10 The Western Cascade Volcanic Series- Rocks of the Western Cascade Series

The Geology of Crater Lake National Park, Oregon With a reconnaissance of the Cascade Range southward to Mount Shasta by Howell Williams

The Foundations of Mount Mazama

 

The Western Cascade Volcanic Series

     Rocks of the Western Cascade Series

The volcanic rocks of the Western Cascades are made up principally of basic andesites, though they range from olivine basalts to rhyolites. They differ from the rocks of the High Cascades in the much higher proportion of pyroclastic debris, the presence of more interbedded sediment, and the much higher degree of alteration. This alteration is most pronounced in the neighborhood of intrusive bodies, but even far from intrusive contacts the lavas and tuffs are commonly chloritized. In many places, the flows carry carbonates, zeolites, quartz, pyrite, sericite, and epidote, produced presumably by fluids escaping from buried intrusions. In certain lavas, particularly near the base of the series, opal and chalcedony amygdules are abundant; in the interbedded tuffs, silicified wood and fossil leaves are widespread. These features make it easy to distinguish the volcanics of the Western from those of the High Cascades.

Much has already been written elsewhere concerning the volcanics of the Western Cascades, notably by Callaghan,9 Thayer,10 and Wells.11 A brief description must therefore suffice.

At the southern end of the belt, in Shasta Valley, the series consists chiefly of dark, basic andesites and basalts. Some of the flows of andesite carry abundant hornblende, but by far the majority are characterized by augite and hypersthene, and many are heavily charged with amygdules of opal and agate. On the west side of the valley the rocks have been strangely eroded into a multitude of hillocks and ridges that seem from a distance like the products of a recent eruption. On the opposite side, higher in the series, the lavas are increasingly mixed with pyroclastic debris, some in the form of white rhyolite tuff, and some, as on Sheep Rock, in the form of coarse andesitic tuff breccia. Around Copco Lake and in the deep gorge of the Klamath River, andesitic lavas and interbedded rhyolite tuffs are clearly displayed, dipping gently eastward under the basalts of the High Cascades.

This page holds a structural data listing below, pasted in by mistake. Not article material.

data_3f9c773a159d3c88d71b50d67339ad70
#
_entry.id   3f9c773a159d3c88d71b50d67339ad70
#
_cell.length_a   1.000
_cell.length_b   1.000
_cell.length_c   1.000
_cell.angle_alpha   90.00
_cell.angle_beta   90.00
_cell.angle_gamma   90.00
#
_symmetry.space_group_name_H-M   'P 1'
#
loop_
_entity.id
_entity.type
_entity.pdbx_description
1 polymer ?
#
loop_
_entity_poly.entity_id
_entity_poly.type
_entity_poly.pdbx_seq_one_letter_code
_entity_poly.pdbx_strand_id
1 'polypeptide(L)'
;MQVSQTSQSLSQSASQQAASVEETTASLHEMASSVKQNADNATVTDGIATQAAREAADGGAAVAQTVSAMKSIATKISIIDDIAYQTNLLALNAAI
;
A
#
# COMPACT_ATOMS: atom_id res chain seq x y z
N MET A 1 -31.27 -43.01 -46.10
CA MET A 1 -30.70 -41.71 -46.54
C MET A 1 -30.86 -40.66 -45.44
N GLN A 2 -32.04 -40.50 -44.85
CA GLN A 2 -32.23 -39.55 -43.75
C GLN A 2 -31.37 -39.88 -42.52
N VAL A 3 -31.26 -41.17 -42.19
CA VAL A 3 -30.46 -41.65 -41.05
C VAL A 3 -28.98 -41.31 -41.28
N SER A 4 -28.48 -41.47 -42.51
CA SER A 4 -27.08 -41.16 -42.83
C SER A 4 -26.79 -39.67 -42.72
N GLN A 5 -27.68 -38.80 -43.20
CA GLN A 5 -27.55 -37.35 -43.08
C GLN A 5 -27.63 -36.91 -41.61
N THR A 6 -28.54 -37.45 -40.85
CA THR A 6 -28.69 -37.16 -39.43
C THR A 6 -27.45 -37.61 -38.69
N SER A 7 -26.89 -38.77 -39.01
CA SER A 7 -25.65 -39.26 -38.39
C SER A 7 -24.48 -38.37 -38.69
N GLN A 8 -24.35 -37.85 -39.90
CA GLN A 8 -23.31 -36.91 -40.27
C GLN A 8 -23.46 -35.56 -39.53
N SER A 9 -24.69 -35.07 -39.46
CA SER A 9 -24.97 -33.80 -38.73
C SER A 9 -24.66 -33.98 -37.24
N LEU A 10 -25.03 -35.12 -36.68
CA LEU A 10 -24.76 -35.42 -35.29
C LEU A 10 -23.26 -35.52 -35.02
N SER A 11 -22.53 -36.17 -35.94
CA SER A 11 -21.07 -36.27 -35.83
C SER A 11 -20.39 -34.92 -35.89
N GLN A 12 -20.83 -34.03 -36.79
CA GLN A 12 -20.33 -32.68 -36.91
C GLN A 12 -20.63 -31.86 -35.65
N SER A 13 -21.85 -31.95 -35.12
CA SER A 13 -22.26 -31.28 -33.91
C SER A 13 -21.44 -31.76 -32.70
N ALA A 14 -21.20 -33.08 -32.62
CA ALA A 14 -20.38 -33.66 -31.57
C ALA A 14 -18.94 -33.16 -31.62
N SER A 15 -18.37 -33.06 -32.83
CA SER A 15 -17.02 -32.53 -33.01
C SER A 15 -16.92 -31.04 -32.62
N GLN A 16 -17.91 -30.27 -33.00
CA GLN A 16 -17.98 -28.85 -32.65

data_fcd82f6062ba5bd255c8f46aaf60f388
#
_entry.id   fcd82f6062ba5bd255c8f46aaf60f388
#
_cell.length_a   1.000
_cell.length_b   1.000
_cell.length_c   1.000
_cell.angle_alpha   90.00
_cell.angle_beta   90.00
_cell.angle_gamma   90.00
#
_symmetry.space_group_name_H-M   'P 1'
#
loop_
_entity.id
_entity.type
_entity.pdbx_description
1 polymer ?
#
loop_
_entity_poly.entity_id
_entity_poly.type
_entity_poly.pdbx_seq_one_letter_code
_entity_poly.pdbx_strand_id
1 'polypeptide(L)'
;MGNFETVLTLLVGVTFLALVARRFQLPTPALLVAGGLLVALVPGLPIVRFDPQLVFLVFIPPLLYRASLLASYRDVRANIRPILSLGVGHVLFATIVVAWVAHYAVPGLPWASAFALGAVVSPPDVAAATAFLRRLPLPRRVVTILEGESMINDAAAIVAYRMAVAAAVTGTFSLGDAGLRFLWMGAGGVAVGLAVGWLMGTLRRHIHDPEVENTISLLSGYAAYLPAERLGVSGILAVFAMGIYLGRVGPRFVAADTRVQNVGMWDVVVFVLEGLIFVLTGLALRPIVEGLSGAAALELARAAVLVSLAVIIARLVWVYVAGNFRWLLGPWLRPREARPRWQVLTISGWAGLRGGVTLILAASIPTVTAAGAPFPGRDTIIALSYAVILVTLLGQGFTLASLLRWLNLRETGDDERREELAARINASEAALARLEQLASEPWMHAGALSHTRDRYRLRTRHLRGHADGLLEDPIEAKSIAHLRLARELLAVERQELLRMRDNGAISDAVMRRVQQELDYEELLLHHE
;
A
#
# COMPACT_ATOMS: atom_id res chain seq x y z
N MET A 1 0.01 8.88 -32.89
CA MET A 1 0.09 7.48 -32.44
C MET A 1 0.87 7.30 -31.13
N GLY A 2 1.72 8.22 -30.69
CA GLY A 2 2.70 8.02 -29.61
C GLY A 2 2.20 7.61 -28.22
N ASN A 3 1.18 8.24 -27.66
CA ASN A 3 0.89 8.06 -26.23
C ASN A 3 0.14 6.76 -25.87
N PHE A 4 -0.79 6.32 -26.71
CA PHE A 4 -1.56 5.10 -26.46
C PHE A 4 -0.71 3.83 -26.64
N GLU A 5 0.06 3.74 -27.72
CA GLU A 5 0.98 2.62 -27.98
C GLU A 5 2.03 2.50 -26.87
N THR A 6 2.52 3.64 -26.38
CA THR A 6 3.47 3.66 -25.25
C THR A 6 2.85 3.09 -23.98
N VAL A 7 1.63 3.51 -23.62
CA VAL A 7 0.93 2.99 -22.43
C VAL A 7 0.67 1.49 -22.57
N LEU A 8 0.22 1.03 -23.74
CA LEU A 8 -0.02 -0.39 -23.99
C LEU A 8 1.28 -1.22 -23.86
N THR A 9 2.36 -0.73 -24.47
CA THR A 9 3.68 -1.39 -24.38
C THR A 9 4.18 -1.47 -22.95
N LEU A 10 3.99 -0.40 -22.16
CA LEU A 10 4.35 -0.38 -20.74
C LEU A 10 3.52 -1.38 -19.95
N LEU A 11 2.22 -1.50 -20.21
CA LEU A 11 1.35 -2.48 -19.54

Farther north, in the Medford quadrangle, where the thickness of the series rapidly increases, the proportion of andesitic and rhyolitic tuff also increases. Layers of volcanic conglomerate and sand indicate that streams were vigorous during the accumulation of the lavas; lenses of shale, some crowded with leaves and others with diatoms, suggest that ponds were dammed by flows and piles of ash. Most of the lavas are black, somewhat glassy pyroxene andesites. With these are occasional flows of hornblende andesite and many of black olivine basalt, but flows of acid lava are quite exceptional. Layers of andesitic breccia and rhyolite tuff recur at many horizons, carrying plentiful leaves and fragments of silicified wood.

Still farther north, the proportion of gray andesitic lavas increases, though dark, glassy pyroxene andesites and olivine basalts continue to be the dominant flows along both the South and North Umpqua rivers. Hereabouts there are cliff-forming layers of rhyolite tuff up to 400 feet in thickness, and many bands of andesite tuff breccia with scattered logs of carbonized wood, probably products of volcanic mudflows (lahars).

It would serve no good purpose to describe the Western Cascade series in more detail. Splendid dip sections are revealed along the major canyons and highways; yet even where these are closely spaced, the sequence of lavas, pyroclastics, and sediments differs greatly.

 

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